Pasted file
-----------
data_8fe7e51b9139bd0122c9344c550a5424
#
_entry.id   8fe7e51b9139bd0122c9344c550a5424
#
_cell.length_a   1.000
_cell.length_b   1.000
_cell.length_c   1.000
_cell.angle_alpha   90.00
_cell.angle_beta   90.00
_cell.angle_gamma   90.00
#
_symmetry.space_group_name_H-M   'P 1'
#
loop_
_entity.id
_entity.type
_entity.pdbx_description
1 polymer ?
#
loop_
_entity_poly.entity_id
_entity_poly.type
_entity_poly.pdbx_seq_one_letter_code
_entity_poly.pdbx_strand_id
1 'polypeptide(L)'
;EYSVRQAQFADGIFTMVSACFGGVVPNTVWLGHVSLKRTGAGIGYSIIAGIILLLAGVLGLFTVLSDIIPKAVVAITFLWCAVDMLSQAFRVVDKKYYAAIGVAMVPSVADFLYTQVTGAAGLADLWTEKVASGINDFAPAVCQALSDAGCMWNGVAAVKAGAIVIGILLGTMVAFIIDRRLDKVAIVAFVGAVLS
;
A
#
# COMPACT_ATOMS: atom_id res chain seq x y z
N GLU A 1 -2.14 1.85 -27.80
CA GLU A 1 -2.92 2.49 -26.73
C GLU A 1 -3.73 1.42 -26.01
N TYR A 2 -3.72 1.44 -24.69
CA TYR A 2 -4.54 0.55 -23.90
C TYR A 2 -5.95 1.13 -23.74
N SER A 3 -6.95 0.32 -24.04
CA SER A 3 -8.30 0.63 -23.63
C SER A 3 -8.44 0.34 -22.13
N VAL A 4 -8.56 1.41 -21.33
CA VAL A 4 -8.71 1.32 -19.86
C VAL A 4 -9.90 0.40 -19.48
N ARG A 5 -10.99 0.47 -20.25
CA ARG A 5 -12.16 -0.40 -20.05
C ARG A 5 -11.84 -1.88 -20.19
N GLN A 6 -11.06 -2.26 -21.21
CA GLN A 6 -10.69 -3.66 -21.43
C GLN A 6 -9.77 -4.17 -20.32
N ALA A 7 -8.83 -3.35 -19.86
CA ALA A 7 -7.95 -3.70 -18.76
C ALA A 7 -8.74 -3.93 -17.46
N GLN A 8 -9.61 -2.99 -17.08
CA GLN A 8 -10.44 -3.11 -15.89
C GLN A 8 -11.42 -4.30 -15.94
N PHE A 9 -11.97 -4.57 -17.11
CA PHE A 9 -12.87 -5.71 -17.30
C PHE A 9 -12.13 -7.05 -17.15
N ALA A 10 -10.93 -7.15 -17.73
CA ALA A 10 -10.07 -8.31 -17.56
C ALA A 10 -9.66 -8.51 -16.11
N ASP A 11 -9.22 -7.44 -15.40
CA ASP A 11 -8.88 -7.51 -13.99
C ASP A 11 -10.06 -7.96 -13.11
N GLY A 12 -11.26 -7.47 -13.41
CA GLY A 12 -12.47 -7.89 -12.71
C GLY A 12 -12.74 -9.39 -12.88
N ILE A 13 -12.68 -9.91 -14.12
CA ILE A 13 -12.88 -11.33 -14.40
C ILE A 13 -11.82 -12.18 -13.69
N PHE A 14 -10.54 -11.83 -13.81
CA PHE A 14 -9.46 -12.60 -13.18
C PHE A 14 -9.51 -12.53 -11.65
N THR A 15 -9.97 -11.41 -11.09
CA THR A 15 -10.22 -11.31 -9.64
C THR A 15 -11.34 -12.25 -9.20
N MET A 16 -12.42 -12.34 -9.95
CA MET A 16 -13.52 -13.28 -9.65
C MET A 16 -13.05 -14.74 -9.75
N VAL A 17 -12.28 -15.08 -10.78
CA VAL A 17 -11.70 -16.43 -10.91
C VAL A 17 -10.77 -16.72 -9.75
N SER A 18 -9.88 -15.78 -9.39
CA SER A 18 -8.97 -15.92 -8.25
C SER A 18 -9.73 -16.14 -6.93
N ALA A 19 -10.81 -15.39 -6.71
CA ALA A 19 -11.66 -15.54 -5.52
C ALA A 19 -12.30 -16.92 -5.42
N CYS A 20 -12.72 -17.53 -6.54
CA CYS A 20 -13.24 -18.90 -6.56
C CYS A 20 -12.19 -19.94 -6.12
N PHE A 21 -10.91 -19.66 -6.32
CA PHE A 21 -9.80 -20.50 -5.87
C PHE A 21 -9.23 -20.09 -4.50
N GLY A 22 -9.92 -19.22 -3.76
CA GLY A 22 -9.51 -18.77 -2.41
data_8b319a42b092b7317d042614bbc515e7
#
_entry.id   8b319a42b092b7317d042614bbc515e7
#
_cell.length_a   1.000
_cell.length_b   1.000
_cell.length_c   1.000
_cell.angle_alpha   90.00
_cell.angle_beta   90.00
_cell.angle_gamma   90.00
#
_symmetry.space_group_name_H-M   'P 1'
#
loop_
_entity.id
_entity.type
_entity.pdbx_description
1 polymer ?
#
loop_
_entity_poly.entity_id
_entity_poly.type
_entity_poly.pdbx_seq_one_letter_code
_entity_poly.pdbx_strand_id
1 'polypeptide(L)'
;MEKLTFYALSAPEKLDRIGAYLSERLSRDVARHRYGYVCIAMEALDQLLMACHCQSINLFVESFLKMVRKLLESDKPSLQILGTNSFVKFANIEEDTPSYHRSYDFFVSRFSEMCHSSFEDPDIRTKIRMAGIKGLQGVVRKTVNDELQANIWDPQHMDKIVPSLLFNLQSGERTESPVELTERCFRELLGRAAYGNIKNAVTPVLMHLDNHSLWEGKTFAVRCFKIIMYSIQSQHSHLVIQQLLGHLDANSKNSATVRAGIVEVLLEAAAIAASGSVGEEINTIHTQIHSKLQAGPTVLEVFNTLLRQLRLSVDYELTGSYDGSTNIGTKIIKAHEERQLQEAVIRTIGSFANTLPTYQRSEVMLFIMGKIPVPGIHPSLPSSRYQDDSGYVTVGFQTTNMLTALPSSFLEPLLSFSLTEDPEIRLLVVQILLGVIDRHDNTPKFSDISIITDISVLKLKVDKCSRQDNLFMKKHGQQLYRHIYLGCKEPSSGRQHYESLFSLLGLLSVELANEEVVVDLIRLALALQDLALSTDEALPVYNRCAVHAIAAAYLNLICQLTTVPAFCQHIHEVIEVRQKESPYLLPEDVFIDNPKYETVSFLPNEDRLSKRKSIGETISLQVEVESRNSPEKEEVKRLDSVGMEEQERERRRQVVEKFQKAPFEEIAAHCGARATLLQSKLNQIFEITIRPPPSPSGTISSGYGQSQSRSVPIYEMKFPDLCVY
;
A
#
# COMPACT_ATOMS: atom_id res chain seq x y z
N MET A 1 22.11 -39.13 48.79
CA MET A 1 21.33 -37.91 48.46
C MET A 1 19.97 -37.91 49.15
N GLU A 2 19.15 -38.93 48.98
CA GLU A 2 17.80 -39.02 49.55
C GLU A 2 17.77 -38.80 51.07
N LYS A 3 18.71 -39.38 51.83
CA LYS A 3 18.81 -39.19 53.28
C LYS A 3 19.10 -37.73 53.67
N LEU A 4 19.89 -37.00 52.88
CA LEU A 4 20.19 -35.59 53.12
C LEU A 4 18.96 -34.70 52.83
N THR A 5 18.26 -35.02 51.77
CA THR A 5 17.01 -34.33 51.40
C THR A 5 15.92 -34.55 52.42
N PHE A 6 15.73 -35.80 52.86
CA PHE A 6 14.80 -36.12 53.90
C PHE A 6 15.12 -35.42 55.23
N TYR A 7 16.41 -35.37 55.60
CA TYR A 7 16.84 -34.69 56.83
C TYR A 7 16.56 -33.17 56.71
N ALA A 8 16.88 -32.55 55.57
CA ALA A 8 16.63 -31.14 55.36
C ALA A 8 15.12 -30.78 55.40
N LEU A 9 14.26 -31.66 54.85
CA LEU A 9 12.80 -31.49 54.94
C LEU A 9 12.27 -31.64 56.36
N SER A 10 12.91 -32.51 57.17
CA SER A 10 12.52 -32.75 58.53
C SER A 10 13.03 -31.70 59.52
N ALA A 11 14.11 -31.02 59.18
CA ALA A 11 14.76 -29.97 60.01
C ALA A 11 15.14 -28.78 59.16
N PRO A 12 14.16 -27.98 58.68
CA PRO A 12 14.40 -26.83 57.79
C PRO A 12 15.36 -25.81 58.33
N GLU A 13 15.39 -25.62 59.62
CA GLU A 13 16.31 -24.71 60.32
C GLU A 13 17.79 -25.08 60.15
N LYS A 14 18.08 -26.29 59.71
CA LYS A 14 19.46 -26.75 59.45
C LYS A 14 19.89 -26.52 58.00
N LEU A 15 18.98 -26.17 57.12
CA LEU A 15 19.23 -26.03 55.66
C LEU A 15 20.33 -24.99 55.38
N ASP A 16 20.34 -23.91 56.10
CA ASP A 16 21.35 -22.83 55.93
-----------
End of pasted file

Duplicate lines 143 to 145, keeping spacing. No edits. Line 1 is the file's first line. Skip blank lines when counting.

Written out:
C PHE A 6 15.12 -35.42 55.23
N TYR A 7 16.41 -35.37 55.60
CA TYR A 7 16.84 -34.69 56.83